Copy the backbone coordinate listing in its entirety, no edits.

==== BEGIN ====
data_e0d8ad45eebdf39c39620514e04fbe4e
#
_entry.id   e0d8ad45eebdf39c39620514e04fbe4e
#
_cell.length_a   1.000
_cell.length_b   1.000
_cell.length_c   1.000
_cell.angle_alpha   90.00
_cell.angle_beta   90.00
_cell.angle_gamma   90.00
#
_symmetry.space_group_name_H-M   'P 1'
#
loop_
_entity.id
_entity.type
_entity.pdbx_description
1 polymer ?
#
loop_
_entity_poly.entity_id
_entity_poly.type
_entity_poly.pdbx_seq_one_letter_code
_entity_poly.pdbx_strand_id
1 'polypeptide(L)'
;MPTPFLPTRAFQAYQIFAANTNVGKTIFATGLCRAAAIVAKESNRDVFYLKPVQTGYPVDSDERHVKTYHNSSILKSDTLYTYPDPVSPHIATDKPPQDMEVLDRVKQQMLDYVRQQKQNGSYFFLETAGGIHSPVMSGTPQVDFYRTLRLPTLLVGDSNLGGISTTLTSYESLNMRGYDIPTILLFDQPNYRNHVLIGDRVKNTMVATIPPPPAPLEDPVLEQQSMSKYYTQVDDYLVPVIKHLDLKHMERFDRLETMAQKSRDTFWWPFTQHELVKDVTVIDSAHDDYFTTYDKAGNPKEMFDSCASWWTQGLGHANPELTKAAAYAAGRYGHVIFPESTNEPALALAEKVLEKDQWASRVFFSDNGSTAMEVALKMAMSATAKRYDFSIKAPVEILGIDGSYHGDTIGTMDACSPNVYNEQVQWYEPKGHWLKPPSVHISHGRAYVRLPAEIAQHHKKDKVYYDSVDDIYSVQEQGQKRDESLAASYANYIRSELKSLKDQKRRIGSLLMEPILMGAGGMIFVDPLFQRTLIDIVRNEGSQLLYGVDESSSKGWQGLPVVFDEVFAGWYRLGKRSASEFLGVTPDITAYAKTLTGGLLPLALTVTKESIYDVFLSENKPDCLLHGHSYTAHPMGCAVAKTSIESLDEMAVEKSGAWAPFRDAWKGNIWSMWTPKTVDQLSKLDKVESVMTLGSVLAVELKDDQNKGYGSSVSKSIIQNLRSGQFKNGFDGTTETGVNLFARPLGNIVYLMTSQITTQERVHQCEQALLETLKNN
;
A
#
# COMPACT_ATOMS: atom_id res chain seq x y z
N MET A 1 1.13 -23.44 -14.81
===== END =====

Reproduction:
data_e0d8ad45eebdf39c39620514e04fbe4e
#
_entry.id   e0d8ad45eebdf39c39620514e04fbe4e
#
_cell.length_a   1.000
_cell.length_b   1.000
_cell.length_c   1.000
_cell.angle_alpha   90.00
_cell.angle_beta   90.00
_cell.angle_gamma   90.00
#
_symmetry.space_group_name_H-M   'P 1'
#
loop_
_entity.id
_entity.type
_entity.pdbx_description
1 polymer ?
#
loop_
_entity_poly.entity_id
_entity_poly.type
_entity_poly.pdbx_seq_one_letter_code
_entity_poly.pdbx_strand_id
1 'polypeptide(L)'
;MPTPFLPTRAFQAYQIFAANTNVGKTIFATGLCRAAAIVAKESNRDVFYLKPVQTGYPVDSDERHVKTYHNSSILKSDTLYTYPDPVSPHIATDKPPQDMEVLDRVKQQMLDYVRQQKQNGSYFFLETAGGIHSPVMSGTPQVDFYRTLRLPTLLVGDSNLGGISTTLTSYESLNMRGYDIPTILLFDQPNYRNHVLIGDRVKNTMVATIPPPPAPLEDPVLEQQSMSKYYTQVDDYLVPVIKHLDLKHMERFDRLETMAQKSRDTFWWPFTQHELVKDVTVIDSAHDDYFTTYDKAGNPKEMFDSCASWWTQGLGHANPELTKAAAYAAGRYGHVIFPESTNEPALALAEKVLEKDQWASRVFFSDNGSTAMEVALKMAMSATAKRYDFSIKAPVEILGIDGSYHGDTIGTMDACSPNVYNEQVQWYEPKGHWLKPPSVHISHGRAYVRLPAEIAQHHKKDKVYYDSVDDIYSVQEQGQKRDESLAASYANYIRSELKSLKDQKRRIGSLLMEPILMGAGGMIFVDPLFQRTLIDIVRNEGSQLLYGVDESSSKGWQGLPVVFDEVFAGWYRLGKRSASEFLGVTPDITAYAKTLTGGLLPLALTVTKESIYDVFLSENKPDCLLHGHSYTAHPMGCAVAKTSIESLDEMAVEKSGAWAPFRDAWKGNIWSMWTPKTVDQLSKLDKVESVMTLGSVLAVELKDDQNKGYGSSVSKSIIQNLRSGQFKNGFDGTTETGVNLFARPLGNIVYLMTSQITTQERVHQCEQALLETLKNN
;
A
#
# COMPACT_ATOMS: atom_id res chain seq x y z
N MET A 1 1.13 -23.44 -14.81